Reading and meditation on the Word of God, Thursday of the 11th week in ordinary time 

June 17, 2021

Reading is delivered by Mayolisia Ekayanti from Saint Anna Church in Duren Sawit Jakarta, Indonesia and meditation delivered Brother Linus, SDB from Don Bosco Theological Study in Manila, Philippines.

2 Corinthians 11: 1-11; Rs psalm 111: 1-2.3-4.7-8; Matthew 6: 7-15.

The reading is taken from the Holy Gospel according to Matthew

Jesus said to his disciples:
“In praying, do not babble like the pagans,
who think that they will be heard because of their many words.
Do not be like them.
Your Father knows what you need before you ask him.

“This is how you are to pray:

‘Our Father who art in heaven,
    hallowed be thy name,
    thy Kingdom come,
thy will be done,
    on earth as it is in heaven.
Give us this day our daily bread;
    and forgive us our trespasses,
    as we forgive those who trespass against us;
    and lead us not into temptation,
    but deliver us from evil.’

“If you forgive others their transgressions,
your heavenly Father will forgive you.
But if you do not forgive others,
neither will your Father forgive your transgressions.”

The Gospel of the Lord.

The theme for our meditation today is: Our Father Who art In Heaven. This is the expression of the first sentence of the prayer “Our Father” which we know as the prayer of the Lord Jesus Christ. This prayer comes from the very heart and mind of Jesus, so it is definitely Jesus’ own prayer. Of all the prayers of Jesus in the New Testament, this prayer is the one we know and remember the most. Why? Because Jesus taught himself this prayer to His disciples and all of usHis beloved followers.

There is a particular question that arises from this understanding about Jesus’ own prayer that can enrich our reflection, which says: if this prayer is Jesus’ own prayer, then why does it say: Our Father… and not preferably saying “My Father who art in heaven”, to clearly emphasize the prayer of Jesus Himself? If Jesus himself had formulated it and then He surely used it to express His personal relationship with the Father, it would be inappropriate to use the pronoun “we”, which means involving people other than Himself.

The Fathers and Leaders of the Church such as Saint Cyprian and Pope Leo the Great, in their reflections, say that Jesus Christ is an open and universal God. His teachings and prayers are also open and universal. His personal relationship with the Father in heaven is to be shared and becoming the same relationship among His followers. This prayer is a prayer in unity with Jesus to the Heavenly Father, to offer our confession of faith, to express our thanksgiving and torequest that He may grant our various needs.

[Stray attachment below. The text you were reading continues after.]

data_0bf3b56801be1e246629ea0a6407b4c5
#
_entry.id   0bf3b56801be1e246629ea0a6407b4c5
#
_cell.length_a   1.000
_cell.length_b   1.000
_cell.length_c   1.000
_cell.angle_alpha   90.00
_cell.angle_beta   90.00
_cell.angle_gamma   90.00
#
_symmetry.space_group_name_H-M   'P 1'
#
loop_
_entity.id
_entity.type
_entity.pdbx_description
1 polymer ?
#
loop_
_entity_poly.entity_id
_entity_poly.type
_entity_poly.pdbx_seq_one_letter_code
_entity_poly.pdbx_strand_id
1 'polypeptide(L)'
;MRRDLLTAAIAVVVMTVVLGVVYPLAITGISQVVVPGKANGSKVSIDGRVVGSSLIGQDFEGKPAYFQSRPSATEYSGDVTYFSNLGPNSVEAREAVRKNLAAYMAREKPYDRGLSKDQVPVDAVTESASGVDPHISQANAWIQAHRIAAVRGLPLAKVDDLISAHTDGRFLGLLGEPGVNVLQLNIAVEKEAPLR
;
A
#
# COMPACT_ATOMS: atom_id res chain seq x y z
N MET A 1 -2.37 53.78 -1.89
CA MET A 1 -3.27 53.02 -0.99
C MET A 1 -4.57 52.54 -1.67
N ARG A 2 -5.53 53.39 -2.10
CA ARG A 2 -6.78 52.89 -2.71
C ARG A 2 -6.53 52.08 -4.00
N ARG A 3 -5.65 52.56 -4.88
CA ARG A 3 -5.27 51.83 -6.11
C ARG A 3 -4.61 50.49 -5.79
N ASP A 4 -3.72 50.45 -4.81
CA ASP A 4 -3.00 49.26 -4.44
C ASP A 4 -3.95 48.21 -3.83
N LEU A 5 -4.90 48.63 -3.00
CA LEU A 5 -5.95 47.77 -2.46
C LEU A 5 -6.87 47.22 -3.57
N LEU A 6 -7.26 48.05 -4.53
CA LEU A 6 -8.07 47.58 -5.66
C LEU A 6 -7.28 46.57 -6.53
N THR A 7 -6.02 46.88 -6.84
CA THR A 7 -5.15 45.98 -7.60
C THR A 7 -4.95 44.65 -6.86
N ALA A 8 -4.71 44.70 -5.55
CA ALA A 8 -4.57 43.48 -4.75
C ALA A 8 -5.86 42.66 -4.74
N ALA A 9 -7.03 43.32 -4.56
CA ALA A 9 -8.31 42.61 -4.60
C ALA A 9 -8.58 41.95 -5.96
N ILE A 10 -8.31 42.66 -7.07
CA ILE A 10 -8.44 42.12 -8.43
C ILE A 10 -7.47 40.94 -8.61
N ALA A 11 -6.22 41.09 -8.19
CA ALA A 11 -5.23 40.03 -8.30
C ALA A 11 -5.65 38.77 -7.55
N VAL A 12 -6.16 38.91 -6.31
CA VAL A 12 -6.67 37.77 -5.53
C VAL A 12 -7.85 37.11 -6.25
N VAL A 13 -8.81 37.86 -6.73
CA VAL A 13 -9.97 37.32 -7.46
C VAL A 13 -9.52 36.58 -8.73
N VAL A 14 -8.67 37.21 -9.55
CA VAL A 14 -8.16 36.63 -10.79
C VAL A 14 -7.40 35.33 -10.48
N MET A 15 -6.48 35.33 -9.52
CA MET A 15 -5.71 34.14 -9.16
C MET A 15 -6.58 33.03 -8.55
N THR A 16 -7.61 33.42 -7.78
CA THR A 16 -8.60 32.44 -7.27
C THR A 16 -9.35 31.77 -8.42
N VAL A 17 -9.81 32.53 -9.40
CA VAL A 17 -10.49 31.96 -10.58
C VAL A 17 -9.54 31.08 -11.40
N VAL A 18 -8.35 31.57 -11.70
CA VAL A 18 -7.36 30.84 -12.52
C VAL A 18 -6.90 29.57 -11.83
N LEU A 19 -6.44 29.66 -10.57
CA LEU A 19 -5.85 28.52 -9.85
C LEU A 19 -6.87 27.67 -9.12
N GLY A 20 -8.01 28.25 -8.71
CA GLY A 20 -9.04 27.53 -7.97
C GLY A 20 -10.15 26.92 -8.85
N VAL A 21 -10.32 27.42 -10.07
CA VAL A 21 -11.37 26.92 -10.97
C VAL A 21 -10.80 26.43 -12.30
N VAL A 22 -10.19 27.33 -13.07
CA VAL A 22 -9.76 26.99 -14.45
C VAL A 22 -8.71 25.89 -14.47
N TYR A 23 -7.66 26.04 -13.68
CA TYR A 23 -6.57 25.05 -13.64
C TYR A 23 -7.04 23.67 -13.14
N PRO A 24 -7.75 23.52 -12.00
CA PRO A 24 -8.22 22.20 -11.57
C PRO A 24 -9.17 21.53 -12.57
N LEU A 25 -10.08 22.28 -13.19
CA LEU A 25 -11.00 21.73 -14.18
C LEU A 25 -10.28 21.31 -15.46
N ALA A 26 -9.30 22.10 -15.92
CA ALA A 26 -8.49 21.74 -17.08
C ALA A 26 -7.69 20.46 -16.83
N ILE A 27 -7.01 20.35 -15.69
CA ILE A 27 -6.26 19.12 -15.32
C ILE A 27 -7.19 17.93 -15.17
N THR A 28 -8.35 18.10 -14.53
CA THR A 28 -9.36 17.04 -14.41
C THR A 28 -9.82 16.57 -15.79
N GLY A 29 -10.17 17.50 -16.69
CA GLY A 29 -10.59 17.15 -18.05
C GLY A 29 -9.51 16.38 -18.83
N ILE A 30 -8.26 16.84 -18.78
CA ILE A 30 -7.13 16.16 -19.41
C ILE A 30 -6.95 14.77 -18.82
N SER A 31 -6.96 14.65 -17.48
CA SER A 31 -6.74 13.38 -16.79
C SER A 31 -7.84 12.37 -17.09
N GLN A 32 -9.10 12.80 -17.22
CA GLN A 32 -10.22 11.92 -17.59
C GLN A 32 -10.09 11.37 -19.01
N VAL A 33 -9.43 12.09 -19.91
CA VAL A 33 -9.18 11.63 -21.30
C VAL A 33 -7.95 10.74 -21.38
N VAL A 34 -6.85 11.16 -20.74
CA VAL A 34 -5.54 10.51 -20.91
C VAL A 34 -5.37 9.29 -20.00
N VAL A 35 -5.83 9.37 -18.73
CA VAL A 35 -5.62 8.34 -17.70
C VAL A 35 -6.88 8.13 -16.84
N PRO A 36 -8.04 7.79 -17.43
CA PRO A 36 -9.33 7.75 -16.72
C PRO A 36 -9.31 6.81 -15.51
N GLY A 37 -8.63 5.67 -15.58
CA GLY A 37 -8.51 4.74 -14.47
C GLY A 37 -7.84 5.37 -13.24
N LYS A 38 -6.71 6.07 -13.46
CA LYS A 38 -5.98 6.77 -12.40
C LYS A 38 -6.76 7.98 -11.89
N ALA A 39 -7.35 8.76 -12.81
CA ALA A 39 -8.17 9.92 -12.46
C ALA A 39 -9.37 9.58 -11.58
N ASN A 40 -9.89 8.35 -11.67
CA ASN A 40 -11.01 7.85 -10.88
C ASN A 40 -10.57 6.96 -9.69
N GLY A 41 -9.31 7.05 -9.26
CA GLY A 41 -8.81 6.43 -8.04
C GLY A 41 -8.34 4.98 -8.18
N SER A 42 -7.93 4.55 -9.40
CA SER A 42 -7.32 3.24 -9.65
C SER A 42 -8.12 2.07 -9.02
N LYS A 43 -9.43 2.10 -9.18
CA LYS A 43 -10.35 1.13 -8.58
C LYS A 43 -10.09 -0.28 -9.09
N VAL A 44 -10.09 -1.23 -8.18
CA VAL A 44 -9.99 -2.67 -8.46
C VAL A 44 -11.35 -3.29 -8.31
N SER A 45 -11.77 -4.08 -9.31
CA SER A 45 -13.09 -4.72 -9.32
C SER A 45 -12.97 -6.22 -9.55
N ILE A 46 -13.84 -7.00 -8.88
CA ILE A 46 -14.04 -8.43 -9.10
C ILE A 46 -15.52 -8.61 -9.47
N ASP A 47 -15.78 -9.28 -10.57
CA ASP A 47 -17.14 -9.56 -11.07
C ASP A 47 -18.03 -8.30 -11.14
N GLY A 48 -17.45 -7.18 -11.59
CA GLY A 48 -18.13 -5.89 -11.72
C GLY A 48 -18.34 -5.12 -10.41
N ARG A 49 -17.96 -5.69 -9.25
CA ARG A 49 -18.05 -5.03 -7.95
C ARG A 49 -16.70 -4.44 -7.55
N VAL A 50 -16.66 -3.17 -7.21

That first sentence of the prayer “Our Father” describes a close or intimate relationship. Jesus wants us to be so close to our Heavenly Father, and He had stretched out His hands on the cross to reconcile us to God the Father. The almighty God called as the “Father” is an innovation of Jesus. Before Jesus, there had been none of such God-man relationship like the Father-Son relationship. This unity of Father-Son relationship is a perfect unity and cannot be changed. St. Paul says this in his second letter to the Corinthians as our first reading today.

This relationship really makes us so precious in God’s eyes as we continuously receive blessings from the Father that fulfill our physical and spiritual needs. When we pray “Our Father” both personally and with other people, it’s like a moment of opening the spring from the Father that flows all the graces to us. Our request for a miracle to happen can be made anywhere and anytime. What we need to do is to pray the “Our Father” properly, that is, first of all to glorify and to give Him thanks, and then to ask blessings from the Father.

Let’s pray. In the name of the Father… O Lord Jesus Christ, may every time we pray the “Our Father”, we will always dispose ourselves in humility and in a joyful heart. Glory to the Father… In the name of the Father…

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